A 40-Year-Old Man With Recurrent Painful Nodules

Elizabeth K. Satter, MD, MPH

Disclosures

March 15, 2016

Editor's Note:
The Case Challenge series includes difficult-to-diagnose conditions, some of which are not frequently encountered by most clinicians but are nonetheless important to accurately recognize. Test your diagnostic and treatment skills using the following patient scenario and corresponding questions. If you have a case you would like to suggest for a future Case Challenge, please contact us.

Background

A 40-year-old Indonesian man presents with a 20-year history of recurrent painful nodules on his bilateral buttocks, gluteal cleft, and medial aspect of his upper thighs. The lesions often spontaneously rupture and result in sinus tracts or scarring. The patient previously had an excision of a diffusely involved area on his left buttock followed by a split-thickness skin graft; however, within 6-8 months, new lesions developed at the site of prior treatment.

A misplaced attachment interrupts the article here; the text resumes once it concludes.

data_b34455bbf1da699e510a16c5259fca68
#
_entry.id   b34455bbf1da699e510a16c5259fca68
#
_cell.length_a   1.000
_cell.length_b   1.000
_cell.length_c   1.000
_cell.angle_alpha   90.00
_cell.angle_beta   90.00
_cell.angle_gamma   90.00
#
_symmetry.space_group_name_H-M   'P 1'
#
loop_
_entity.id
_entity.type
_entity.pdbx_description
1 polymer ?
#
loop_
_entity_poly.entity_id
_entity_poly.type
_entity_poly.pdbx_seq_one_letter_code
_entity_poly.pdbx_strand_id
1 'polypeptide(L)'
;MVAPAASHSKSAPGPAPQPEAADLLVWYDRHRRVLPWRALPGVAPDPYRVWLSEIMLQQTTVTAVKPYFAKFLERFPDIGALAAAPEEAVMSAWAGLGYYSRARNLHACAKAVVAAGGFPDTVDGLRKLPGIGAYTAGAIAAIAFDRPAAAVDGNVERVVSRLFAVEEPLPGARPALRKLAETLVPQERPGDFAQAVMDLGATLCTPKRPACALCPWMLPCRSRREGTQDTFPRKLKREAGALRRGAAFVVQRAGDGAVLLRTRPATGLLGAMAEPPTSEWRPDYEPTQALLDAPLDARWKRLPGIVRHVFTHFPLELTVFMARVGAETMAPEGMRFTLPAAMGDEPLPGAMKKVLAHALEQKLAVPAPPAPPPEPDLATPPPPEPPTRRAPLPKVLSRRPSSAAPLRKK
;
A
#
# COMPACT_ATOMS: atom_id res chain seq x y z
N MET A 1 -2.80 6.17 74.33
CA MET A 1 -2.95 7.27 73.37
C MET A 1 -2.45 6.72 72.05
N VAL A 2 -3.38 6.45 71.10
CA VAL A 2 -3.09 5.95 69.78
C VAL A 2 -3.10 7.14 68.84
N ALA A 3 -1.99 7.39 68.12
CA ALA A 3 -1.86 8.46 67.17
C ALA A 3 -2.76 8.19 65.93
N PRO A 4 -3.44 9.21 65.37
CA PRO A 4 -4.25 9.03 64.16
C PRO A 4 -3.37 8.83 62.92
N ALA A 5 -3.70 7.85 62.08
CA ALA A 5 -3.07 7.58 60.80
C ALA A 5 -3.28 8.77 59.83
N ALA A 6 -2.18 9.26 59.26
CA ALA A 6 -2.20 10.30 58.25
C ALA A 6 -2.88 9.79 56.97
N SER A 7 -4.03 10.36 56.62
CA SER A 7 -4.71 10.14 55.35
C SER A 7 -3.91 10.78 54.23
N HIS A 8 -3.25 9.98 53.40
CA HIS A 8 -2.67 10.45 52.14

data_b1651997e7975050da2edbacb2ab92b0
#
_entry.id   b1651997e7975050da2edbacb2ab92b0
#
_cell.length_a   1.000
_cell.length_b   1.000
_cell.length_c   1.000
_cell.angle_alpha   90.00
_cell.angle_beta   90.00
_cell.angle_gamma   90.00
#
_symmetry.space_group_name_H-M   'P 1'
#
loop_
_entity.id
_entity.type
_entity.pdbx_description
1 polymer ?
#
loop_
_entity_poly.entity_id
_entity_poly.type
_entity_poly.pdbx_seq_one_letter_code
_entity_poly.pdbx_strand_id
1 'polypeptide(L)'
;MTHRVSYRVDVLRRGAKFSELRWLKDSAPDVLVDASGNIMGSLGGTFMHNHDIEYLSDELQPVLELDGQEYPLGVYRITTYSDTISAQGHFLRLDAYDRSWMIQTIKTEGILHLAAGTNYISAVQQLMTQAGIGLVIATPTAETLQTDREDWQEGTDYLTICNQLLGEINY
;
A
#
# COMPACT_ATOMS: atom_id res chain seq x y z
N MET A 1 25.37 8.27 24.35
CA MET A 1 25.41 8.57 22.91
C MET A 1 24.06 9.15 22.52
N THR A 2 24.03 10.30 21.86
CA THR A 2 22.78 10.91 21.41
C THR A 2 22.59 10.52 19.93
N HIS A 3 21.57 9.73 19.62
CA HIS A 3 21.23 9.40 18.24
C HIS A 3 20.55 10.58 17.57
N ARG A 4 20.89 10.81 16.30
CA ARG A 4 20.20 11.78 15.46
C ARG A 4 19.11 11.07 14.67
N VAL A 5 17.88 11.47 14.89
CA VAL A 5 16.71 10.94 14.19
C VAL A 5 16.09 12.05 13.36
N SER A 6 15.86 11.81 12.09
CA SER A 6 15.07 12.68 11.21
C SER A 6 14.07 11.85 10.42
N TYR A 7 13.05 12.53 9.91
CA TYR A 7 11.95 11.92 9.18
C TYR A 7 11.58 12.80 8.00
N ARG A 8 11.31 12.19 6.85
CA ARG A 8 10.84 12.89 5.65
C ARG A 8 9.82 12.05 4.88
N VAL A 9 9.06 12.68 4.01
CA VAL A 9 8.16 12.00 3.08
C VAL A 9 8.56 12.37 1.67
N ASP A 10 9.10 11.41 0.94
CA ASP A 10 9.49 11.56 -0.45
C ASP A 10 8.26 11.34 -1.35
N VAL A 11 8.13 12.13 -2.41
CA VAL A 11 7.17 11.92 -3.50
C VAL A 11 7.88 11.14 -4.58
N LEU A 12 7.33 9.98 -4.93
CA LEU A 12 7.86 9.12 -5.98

The patient is otherwise healthy, with no history of facial or back acne, pseudofolliculitis barbae, or dissecting scalp folliculitis. The patient denies arthralgia, gastrointestinal or genitourinary symptoms, and fever or chills. He denies smoking, and his total body mass index is within normal limit. No family history of similar lesions is reported.

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